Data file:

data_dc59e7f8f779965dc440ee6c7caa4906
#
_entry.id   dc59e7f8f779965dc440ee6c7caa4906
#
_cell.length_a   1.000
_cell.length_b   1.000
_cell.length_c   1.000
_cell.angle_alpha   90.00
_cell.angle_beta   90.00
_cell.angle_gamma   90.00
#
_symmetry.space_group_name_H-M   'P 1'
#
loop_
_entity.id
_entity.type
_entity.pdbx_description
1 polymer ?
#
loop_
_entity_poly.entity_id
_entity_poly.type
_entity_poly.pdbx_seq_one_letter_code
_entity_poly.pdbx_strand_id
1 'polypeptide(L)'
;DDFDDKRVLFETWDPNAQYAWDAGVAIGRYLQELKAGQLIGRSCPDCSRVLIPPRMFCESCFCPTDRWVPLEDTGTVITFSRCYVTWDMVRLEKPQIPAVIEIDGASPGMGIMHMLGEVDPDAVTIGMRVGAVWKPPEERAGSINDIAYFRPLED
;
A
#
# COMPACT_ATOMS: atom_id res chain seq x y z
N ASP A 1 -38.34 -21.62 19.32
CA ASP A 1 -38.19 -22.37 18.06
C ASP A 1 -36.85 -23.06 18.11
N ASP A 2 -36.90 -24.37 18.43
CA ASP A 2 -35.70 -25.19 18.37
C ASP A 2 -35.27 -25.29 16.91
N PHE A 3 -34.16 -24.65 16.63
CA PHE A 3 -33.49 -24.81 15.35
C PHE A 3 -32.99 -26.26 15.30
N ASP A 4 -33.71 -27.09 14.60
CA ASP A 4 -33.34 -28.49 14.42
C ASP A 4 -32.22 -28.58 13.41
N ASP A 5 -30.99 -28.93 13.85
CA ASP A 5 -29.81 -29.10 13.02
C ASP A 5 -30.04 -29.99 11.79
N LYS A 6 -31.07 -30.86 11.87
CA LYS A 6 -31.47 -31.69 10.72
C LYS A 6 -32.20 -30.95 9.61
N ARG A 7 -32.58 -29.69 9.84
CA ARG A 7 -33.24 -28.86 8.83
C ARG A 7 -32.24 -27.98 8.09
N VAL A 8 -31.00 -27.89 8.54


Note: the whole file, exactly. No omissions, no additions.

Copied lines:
data_dc59e7f8f779965dc440ee6c7caa4906
#
_entry.id   dc59e7f8f779965dc440ee6c7caa4906
#
_cell.length_a   1.000
_cell.length_b   1.000
_cell.length_c   1.000
_cell.angle_alpha   90.00
_cell.angle_beta   90.00
_cell.angle_gamma   90.00
#
_symmetry.space_group_name_H-M   'P 1'
#
loop_
_entity.id
_entity.type
_entity.pdbx_description
1 polymer ?
#
loop_
_entity_poly.entity_id
_entity_poly.type
_entity_poly.pdbx_seq_one_letter_code
_entity_poly.pdbx_strand_id
1 'polypeptide(L)'
;DDFDDKRVLFETWDPNAQYAWDAGVAIGRYLQELKAGQLIGRSCPDCSRVLIPPRMFCESCFCPTDRWVPLEDTGTVITFSRCYVTWDMVRLEKPQIPAVIEIDGASPGMGIMHMLGEVDPDAVTIGMRVGAVWKPPEERAGSINDIAYFRPLED
;
A
#
# COMPACT_ATOMS: atom_id res chain seq x y z
N ASP A 1 -38.34 -21.62 19.32
CA ASP A 1 -38.19 -22.37 18.06
C ASP A 1 -36.85 -23.06 18.11
N ASP A 2 -36.90 -24.37 18.43
CA ASP A 2 -35.70 -25.19 18.37
C ASP A 2 -35.27 -25.29 16.91
N PHE A 3 -34.16 -24.65 16.63
CA PHE A 3 -33.49 -24.81 15.35
C PHE A 3 -32.99 -26.26 15.30
N ASP A 4 -33.71 -27.09 14.60
CA ASP A 4 -33.34 -28.49 14.42
C ASP A 4 -32.22 -28.58 13.41
N ASP A 5 -30.99 -28.93 13.85
CA ASP A 5 -29.81 -29.10 13.02
C ASP A 5 -30.04 -29.99 11.79
N LYS A 6 -31.07 -30.86 11.87
CA LYS A 6 -31.47 -31.69 10.72
C LYS A 6 -32.20 -30.95 9.61
N ARG A 7 -32.58 -29.69 9.84
CA ARG A 7 -33.24 -28.86 8.83
C ARG A 7 -32.24 -27.98 8.09
N VAL A 8 -31.00 -27.89 8.54